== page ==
Not that the show got everything wrong. One of the major plot points involved having to redirect the shuttle from where it was to deploy the International Space Station module to Russia's space station Mir. Although it no longer exists today, Mir was still in orbit and had a crew on board in March 1998.
"In theory, given the right conditions — and that's a big if — you could fly a shuttle from what was the beginning of the International Space Station to Mir," Robert Yowell, a former NASA space shuttle flight controller who served as the technical advisor for the episode, told collectSPACE. "The Russians did it before with a Salyut and Mir years earlier."
Soyuz T-15, launched in 1986, marked the first time that a spacecraft visited and docked with two space stations in the same mission. Cosmonauts Leonid Kizim and Vladimir Solovyov did not just complete the 29-hour transfer between the Mir and Salyut 7 space stations once, but also made the return trip.
"What's interesting is in the episode, they dump the International Space Station module. If your vehicle is a lot lighter, that leaves you with extra fuel, so perhaps you could achieve that type of rendezvous," Yowell said.
Yowell's contributions to "Atlantis" also included filling in the proper dialog for key mission milestones, such as the technical callouts during launch.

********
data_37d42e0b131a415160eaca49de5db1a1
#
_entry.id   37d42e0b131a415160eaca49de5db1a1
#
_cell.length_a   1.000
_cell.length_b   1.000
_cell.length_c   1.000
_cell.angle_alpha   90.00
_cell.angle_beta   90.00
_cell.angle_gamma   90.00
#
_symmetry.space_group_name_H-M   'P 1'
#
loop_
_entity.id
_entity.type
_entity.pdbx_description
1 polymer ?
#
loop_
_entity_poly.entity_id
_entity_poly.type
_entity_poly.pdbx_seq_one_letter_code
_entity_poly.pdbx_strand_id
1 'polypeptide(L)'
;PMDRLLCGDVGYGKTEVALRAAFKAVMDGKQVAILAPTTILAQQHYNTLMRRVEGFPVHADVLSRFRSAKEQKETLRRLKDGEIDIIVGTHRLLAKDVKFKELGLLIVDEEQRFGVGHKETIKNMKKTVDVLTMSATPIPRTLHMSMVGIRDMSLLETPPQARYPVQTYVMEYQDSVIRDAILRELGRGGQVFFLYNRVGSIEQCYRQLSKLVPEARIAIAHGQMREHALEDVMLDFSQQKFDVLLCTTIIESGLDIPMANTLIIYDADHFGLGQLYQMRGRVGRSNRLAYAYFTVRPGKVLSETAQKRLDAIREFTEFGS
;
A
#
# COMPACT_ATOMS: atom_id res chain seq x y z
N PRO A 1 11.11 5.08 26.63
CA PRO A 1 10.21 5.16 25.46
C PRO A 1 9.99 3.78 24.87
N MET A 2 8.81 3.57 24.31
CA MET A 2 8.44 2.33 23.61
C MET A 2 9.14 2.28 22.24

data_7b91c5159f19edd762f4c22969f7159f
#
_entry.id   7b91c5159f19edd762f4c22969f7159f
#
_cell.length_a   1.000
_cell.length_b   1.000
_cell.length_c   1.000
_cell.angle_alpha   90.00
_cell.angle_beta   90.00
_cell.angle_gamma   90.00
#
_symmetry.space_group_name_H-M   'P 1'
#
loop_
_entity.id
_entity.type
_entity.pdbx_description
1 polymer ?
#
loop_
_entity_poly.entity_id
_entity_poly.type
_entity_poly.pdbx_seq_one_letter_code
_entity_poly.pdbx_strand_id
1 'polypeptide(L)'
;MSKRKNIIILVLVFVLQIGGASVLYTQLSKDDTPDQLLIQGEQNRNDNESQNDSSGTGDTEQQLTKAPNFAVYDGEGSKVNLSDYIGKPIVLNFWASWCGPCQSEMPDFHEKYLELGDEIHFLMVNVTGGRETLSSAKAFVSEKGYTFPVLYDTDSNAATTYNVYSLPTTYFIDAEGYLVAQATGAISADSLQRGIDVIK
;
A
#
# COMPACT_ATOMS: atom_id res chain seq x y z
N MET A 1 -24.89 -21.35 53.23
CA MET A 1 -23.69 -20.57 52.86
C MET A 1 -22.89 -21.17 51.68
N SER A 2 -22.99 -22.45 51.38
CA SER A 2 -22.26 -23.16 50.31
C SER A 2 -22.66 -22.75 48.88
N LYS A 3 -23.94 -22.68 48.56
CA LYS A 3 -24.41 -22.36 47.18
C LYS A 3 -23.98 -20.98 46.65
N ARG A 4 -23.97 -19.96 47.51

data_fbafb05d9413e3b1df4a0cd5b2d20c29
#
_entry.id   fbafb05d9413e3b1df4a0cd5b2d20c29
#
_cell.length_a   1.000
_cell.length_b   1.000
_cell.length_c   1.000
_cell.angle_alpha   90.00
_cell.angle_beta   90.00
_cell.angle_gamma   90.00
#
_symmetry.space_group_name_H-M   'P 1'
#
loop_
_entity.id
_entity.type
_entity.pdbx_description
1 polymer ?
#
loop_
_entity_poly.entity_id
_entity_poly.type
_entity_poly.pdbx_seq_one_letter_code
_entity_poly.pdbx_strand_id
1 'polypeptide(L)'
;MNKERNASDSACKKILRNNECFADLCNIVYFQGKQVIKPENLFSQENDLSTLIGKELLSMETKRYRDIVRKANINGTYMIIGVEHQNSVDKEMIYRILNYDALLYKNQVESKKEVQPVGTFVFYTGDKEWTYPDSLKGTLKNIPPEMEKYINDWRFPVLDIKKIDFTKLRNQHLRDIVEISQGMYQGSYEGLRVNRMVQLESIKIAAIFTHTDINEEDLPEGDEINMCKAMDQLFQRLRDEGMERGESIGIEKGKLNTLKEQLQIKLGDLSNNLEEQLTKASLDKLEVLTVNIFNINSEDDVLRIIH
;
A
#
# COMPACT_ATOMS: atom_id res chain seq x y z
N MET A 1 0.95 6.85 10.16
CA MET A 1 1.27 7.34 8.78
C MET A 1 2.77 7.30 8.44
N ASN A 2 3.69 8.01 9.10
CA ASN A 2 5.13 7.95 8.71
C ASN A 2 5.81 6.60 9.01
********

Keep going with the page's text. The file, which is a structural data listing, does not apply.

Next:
"The writers came to me and said there were two or three scenes where they needed additional 'NASA-ese' dialog. So that's where I helped," he said.
"Robert was incredible," Gero said of Yowell, "giving us what was the reality of what it would be and was also so accommodating, realizing that on the type of show we are doing, which is an action-comedy in this episode, that we needed to bend the rules just to make it a little more thrilling for the people at home."
While the show takes a number of liberties, it also includes some nods to real space shuttle missions and astronauts. At one point, there is a mention of a later crew not making it home safely due to debris damaging their orbiter's heat shield, a direct reference to STS-107, the 2003 ill-fated final mission of Columbia.
And then there is the person Song is trying to save, Japanese-American astronaut David Tamara, who is originally destined to die on the shuttle. The character loosely evokes the memory of Elison Onizuka, the first Asian-American to fly into space, who died on the space shuttle Challenger in 1986.
"We want to be respectful to any real person and try to fictionalize as much as we can, but it was something that was discussed," Gero said.
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Robert Pearlman is a space historian, journalist and the founder and editor of collectSPACE.com, an online publication and community devoted to space history with a particular focus on how and where space exploration intersects with pop culture. Pearlman is also a contributing writer for Space.com and co-author of "Space Stations: The Art, Science, and Reality of Working in Space” published by Smithsonian Books in 2018. He previously developed online content for the National Space Society and Apollo 11 moonwalker Buzz Aldrin, helped establish the space tourism company Space Adventures and currently serves on the History Committee of the American Astronautical Society, the advisory committee for The Mars Generation and leadership board of For All Moonkind. In 2009, he was inducted into the U.S. Space Camp Hall of Fame in Huntsville, Alabama. In 2021, he was honored by the American Astronautical Society with the Ordway Award for Sustained Excellence in Spaceflight History.